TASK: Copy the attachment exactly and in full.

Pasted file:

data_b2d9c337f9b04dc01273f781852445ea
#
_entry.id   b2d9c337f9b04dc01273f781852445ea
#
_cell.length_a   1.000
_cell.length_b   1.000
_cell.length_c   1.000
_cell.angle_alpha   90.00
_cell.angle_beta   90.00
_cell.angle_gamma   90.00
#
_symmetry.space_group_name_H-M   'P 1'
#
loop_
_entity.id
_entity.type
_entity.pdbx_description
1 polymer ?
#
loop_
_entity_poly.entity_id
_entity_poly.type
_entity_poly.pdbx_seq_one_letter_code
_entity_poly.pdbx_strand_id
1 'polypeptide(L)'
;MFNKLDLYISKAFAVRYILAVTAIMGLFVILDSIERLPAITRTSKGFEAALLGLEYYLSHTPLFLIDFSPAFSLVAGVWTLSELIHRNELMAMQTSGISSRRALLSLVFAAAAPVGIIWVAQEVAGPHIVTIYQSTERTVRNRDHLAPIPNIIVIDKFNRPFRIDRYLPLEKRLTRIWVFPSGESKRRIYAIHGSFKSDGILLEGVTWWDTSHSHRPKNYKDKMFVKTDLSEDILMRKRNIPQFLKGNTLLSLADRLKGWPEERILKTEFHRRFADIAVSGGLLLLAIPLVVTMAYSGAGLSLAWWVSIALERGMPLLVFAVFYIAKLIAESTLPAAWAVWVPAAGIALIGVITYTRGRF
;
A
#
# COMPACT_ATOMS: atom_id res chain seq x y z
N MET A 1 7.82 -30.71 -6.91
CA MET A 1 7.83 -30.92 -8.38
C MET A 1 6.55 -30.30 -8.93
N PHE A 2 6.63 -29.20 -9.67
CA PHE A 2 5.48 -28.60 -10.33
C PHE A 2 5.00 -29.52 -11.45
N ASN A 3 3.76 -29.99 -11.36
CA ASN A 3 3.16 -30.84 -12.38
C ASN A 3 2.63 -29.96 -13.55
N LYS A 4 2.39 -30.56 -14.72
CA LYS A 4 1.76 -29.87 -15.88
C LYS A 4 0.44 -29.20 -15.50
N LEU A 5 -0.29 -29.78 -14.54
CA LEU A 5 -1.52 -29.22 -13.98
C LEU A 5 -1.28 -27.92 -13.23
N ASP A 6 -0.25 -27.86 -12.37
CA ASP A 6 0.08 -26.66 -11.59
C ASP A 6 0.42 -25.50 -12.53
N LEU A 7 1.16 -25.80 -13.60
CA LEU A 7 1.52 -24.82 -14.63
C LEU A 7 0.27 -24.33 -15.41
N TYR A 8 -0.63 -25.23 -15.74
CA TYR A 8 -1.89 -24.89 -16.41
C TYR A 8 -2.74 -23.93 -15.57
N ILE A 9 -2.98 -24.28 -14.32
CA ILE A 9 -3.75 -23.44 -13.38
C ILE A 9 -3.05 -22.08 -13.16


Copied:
data_b2d9c337f9b04dc01273f781852445ea
#
_entry.id   b2d9c337f9b04dc01273f781852445ea
#
_cell.length_a   1.000
_cell.length_b   1.000
_cell.length_c   1.000
_cell.angle_alpha   90.00
_cell.angle_beta   90.00
_cell.angle_gamma   90.00
#
_symmetry.space_group_name_H-M   'P 1'
#
loop_
_entity.id
_entity.type
_entity.pdbx_description
1 polymer ?
#
loop_
_entity_poly.entity_id
_entity_poly.type
_entity_poly.pdbx_seq_one_letter_code
_entity_poly.pdbx_strand_id
1 'polypeptide(L)'
;MFNKLDLYISKAFAVRYILAVTAIMGLFVILDSIERLPAITRTSKGFEAALLGLEYYLSHTPLFLIDFSPAFSLVAGVWTLSELIHRNELMAMQTSGISSRRALLSLVFAAAAPVGIIWVAQEVAGPHIVTIYQSTERTVRNRDHLAPIPNIIVIDKFNRPFRIDRYLPLEKRLTRIWVFPSGESKRRIYAIHGSFKSDGILLEGVTWWDTSHSHRPKNYKDKMFVKTDLSEDILMRKRNIPQFLKGNTLLSLADRLKGWPEERILKTEFHRRFADIAVSGGLLLLAIPLVVTMAYSGAGLSLAWWVSIALERGMPLLVFAVFYIAKLIAESTLPAAWAVWVPAAGIALIGVITYTRGRF
;
A
#
# COMPACT_ATOMS: atom_id res chain seq x y z
N MET A 1 7.82 -30.71 -6.91
CA MET A 1 7.83 -30.92 -8.38
C MET A 1 6.55 -30.30 -8.93
N PHE A 2 6.63 -29.20 -9.67
CA PHE A 2 5.48 -28.60 -10.33
C PHE A 2 5.00 -29.52 -11.45
N ASN A 3 3.76 -29.99 -11.36
CA ASN A 3 3.16 -30.84 -12.38
C ASN A 3 2.63 -29.96 -13.55
N LYS A 4 2.39 -30.56 -14.72
CA LYS A 4 1.76 -29.87 -15.88
C LYS A 4 0.44 -29.20 -15.50
N LEU A 5 -0.29 -29.78 -14.54
CA LEU A 5 -1.52 -29.22 -13.98
C LEU A 5 -1.28 -27.92 -13.23
N ASP A 6 -0.25 -27.86 -12.37
CA ASP A 6 0.08 -26.66 -11.59
C ASP A 6 0.42 -25.50 -12.53
N LEU A 7 1.16 -25.80 -13.60
CA LEU A 7 1.52 -24.82 -14.63
C LEU A 7 0.27 -24.33 -15.41
N TYR A 8 -0.63 -25.23 -15.74
CA TYR A 8 -1.89 -24.89 -16.41
C TYR A 8 -2.74 -23.93 -15.57
N ILE A 9 -2.98 -24.28 -14.32
CA ILE A 9 -3.75 -23.44 -13.38
C ILE A 9 -3.05 -22.08 -13.16